Equal Access disbaility access consultants undertake specialised SDA Specialist Disability Accommodation Assessments in accordance with the requirements of the NDIS and NDIA throughout Australia.
Specialist Disability Accommodation (SDA) refers accommodation for participants who are eligible for specialist housing solutions to assist with the delivery of environmental supports to cater for their significant functional impairment and/or meet their very high (support) needs. SDA refers to the homes in which support services are delivered, and may include specific designs for people with very high needs or may be located as such for viable provision of high level support and care to facilitate independent living.
From 1 July 2016, SDA will be funded by the National Disability Insurance Scheme (NDIS; Scheme), with an aim to enable people with disability to have greater choice and control over support services and housing facilities. In Metropolitan Melbourne, the NDIS rollout has already begun in the North East, due to be followed by other districts from 1 November 2017.
The NDIA will determine which NDIS participants will benefit from specialist disability accommodation, by conducting various assessments with references to two sets of criteria:
Those meeting one or both of the above criteria are people with high and/or complex needs, including:
This will include participants with the diagnoses of:
To assess whether a participant with high and/or complex needs requires specialist disability accommodation, a range of assessments must be conducted to calculate safety risk, availability of informal supports, and capacity of the participant, just to name a few. The NDIA have advised that it will develop and publish criteria it will apply when determining whether specialist accommodation is necessary for the participant on the basis of their high support needs and other circumstances.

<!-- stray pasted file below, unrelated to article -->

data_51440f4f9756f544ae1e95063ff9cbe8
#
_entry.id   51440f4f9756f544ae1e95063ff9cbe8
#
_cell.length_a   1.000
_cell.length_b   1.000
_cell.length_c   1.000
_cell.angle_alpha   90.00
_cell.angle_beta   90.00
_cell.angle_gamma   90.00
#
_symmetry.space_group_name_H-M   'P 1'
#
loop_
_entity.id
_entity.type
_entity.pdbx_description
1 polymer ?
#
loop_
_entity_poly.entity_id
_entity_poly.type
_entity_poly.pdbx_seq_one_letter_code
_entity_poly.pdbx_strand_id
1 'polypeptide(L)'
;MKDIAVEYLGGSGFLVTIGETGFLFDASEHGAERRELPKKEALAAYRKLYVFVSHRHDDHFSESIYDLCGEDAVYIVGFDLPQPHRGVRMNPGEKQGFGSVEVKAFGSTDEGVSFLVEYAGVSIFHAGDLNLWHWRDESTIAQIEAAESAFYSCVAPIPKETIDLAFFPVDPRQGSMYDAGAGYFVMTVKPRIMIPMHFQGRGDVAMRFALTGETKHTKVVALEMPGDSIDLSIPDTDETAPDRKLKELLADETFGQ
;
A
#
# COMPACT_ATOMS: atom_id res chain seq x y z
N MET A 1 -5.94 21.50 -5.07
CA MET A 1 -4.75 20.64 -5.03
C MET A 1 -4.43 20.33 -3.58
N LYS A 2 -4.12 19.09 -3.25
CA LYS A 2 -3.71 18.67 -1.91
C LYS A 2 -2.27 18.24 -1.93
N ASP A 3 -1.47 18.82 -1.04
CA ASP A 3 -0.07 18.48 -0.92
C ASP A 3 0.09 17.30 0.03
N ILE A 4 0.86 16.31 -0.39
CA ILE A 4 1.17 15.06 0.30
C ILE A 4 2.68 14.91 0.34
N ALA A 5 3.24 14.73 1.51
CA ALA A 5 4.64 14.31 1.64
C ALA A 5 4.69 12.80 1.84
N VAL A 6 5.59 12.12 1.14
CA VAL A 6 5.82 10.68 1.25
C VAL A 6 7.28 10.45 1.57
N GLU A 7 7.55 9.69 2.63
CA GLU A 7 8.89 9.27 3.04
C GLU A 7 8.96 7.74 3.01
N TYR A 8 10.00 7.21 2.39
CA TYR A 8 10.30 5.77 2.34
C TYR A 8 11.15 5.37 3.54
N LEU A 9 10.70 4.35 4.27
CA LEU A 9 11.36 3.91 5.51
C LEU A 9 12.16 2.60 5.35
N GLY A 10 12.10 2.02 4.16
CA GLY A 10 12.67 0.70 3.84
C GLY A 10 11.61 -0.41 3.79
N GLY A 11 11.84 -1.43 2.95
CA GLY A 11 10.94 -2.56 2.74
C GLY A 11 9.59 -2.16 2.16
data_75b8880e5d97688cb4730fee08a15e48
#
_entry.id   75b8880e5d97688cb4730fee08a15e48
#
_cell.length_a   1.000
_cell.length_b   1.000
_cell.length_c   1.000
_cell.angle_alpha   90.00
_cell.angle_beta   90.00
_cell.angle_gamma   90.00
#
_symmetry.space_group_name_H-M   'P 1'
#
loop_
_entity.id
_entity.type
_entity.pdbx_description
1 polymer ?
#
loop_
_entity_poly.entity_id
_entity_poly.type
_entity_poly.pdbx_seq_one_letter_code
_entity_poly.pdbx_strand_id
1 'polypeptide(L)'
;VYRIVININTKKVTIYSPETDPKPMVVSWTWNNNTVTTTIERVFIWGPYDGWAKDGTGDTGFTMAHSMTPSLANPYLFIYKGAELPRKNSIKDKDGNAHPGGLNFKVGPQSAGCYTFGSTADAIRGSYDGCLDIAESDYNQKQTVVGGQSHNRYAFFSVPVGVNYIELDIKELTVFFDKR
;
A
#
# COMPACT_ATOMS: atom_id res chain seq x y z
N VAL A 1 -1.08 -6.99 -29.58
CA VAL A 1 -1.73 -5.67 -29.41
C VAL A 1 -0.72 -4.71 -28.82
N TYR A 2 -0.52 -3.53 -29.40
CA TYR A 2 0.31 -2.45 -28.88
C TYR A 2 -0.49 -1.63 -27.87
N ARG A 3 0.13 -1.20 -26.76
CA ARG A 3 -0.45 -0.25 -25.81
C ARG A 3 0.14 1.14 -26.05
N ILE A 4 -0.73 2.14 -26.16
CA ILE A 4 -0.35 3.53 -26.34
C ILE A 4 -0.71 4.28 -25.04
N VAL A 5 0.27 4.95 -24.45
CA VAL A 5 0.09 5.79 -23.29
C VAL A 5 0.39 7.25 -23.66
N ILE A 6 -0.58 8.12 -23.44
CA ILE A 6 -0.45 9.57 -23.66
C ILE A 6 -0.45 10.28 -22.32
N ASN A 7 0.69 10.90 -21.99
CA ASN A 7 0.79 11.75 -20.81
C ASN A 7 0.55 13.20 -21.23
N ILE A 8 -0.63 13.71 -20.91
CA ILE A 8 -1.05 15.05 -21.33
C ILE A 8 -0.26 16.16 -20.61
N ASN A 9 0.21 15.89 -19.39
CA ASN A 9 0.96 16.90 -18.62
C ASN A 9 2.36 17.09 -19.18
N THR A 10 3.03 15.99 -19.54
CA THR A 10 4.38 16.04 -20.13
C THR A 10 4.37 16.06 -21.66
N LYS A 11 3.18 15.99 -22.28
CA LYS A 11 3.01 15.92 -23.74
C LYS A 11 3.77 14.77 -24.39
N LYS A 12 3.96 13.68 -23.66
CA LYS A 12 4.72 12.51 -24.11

The NDIS Specialist Disability Accommodation Rules 2016 highlight how the NDIA intends to assess the high and/or complex needs of participants:
Part 3.7: SDA Assessment Criteria covers two areas of assessment: whether a participant has extreme functional impairment and also whether a participant has high support needs. The materials that may be used to assess these two areas is clarified in Part 3.9: Materials That May Be Used, which notes any assessment tool specified by the CEO of the NDIA, or any assessments conducted in relation to the participant, such as allied health, behaviour or risk assessments, can be used.
In the past, support needs for people in aged care residential accommodation were formally assessed using a standardised instrument. The Aged Care Funding Instrument (ACFI) tool is used to assess a resident’s needs for care across three care domains: Activities of Daily Living (ADLs), Behaviour (BEH) and Complex Health Care (CHC). The resident’s score in each domain is then used to determine the level of subsidy paid by the Australian Government to service providers for the resident’s care needs. Appraisal is based on questions and assessments, as well as diagnosed health conditions, which are then used to determine an overall classification for their care needs as either low care or high care.
After 1 July 2014, changes to aged care reforms essentially removed the distinction between high and low care for new and existing residents being in permanent residential aged care, in an effort to promote more flexible, simple and transparent arrangements and support an ‘ageing in place’ strategy. However, residents were to continue being assessed under the ACFI tool to determine subsidy amounts provided the Australian Government.